The Nature of Wealth

The Nature of Wealth

The search for those things which support life and give it meaning has ever been the quest of mankind. Not every age has considered the same things important in this respect, however. Consequently, each age may differ as to the focus of its greatest efforts and the center of its attention. Yet, in spite of the differences, wealth in one form or another has held a more or less prominent place in the history of every civilization. It has brought ease of life, prestige among one's fellows, and power. Naturally it has been much sought after, and such an important factor in social life has received great attention from philosophers, religious leaders, and rulers of the people, as well as economists.

However, our concern is primarily with the views of the economists.
The systematic treatment of wealth as an economic matter begins in the great age of discovery and exploration, roughly during the 15th century. Whatever may have been the incentive, the period was marked by voyages of discovery to the new world of the west by men whose chief interest was the search for silver and gold. Thus was started a chain of events which led to the formation of an economic theory called Mercantilism.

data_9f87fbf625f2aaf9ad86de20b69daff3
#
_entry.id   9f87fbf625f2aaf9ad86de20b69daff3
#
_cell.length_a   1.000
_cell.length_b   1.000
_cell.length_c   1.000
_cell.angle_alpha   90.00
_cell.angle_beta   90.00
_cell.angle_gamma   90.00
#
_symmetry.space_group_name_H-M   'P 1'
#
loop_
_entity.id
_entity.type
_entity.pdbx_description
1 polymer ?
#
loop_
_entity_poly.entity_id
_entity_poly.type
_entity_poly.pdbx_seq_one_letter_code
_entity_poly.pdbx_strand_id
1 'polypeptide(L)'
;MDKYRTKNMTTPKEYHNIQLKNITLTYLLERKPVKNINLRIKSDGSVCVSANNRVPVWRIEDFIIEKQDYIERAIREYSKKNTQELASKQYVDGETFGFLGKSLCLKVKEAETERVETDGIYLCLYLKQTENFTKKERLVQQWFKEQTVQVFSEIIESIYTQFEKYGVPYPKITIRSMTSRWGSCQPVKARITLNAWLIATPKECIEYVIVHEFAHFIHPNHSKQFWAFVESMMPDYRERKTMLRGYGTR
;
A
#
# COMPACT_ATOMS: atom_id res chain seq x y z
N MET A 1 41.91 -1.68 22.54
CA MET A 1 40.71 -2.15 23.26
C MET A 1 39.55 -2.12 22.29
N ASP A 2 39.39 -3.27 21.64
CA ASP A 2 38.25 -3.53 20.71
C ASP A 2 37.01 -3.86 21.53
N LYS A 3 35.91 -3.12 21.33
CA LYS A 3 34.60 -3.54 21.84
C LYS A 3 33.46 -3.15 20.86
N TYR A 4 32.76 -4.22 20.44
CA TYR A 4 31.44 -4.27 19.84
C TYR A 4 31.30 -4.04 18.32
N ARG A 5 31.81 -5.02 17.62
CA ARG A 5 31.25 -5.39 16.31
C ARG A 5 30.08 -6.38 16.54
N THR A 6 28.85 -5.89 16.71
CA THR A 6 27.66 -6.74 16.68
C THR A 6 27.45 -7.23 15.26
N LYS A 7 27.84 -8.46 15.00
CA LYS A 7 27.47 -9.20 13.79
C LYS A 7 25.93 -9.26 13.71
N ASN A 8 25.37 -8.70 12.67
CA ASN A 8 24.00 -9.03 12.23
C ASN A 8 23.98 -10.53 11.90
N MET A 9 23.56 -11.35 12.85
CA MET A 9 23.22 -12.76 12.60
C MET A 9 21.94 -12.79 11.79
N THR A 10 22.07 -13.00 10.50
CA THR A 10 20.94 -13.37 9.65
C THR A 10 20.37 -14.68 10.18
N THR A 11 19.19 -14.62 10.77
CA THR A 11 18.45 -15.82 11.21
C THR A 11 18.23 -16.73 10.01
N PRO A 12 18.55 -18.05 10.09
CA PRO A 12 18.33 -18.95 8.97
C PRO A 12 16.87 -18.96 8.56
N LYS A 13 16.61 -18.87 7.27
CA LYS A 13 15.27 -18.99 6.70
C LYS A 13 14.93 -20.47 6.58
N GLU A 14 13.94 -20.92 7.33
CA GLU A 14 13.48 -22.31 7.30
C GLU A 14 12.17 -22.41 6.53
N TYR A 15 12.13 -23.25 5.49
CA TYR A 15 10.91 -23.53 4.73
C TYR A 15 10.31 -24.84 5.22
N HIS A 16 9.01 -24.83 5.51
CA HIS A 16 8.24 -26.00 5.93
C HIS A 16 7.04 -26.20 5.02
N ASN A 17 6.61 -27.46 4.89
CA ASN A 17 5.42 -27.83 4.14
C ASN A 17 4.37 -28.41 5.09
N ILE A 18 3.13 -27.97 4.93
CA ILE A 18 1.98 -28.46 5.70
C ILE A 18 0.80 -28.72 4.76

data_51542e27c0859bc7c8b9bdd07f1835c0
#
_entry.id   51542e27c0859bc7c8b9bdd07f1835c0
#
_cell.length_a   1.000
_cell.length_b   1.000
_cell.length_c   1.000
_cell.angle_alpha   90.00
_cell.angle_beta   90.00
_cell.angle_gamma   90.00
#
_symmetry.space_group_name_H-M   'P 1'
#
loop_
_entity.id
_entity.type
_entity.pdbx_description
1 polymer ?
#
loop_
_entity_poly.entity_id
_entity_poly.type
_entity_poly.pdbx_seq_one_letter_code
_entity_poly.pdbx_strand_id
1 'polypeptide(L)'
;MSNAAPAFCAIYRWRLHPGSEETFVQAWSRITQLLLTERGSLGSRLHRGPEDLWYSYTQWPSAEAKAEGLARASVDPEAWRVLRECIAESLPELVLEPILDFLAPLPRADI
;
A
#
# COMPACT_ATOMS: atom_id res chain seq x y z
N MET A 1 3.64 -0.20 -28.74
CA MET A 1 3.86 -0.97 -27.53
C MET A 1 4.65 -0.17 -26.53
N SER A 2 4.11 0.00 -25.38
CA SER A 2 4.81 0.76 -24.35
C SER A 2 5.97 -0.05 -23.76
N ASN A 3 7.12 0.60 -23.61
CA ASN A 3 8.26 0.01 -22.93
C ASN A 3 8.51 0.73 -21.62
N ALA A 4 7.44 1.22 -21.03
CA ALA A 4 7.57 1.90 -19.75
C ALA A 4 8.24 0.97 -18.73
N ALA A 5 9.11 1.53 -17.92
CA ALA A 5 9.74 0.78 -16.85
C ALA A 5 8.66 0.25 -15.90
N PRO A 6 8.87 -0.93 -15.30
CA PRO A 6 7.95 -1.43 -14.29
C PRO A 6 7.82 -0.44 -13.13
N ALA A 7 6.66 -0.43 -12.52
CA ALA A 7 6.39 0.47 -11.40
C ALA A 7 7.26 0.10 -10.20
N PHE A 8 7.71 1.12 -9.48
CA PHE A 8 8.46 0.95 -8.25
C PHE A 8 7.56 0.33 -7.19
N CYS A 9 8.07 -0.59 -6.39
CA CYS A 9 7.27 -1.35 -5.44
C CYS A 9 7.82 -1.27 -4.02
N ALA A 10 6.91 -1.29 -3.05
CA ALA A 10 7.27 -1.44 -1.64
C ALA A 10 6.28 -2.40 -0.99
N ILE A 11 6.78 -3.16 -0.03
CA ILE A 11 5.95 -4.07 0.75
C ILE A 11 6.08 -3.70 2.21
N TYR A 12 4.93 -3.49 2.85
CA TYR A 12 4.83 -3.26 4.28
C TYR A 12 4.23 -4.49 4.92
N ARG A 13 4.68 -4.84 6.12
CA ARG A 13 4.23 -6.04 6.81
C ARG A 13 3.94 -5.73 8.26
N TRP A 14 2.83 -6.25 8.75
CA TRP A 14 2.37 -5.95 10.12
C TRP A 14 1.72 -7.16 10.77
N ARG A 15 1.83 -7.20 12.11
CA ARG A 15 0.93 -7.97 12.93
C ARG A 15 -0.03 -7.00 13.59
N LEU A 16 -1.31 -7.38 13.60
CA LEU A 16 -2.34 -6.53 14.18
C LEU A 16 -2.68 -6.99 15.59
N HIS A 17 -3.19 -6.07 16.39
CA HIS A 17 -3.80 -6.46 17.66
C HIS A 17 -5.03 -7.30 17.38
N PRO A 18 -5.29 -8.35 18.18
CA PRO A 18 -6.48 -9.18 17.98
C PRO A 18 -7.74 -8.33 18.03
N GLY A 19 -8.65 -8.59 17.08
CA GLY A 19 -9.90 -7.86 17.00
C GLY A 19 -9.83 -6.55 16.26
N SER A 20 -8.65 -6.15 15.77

Europe, during the period known as the Middle Ages, was a loose conglomeration of cities and feudal estates with vague lines of authority binding together the dukes, barons, freemen, and serfs of the same language or the same area. Central government as we know it today did not exist. Whatever unifying force existed was exercised by the Church. As commerce and trade increased in scope, political units expanded in size and the heads of states acquired more power, usually at the expense of lesser nobles and the Church. This process was not a simple one, for it was accompanied by such complex movements in history as the Reformation, the Commercial Revolution, and the birth of new political philosophies. The end result, however, was the rise of the great states with absolute monarchs whose courts were the most extravagant in the Christian era. The demands of the latter were the prods of necessity which played no little part in stimulating the more comprehensive study of economic life made by the Mercantilists. They were concerned with the ways and means by which nations could become wealthy.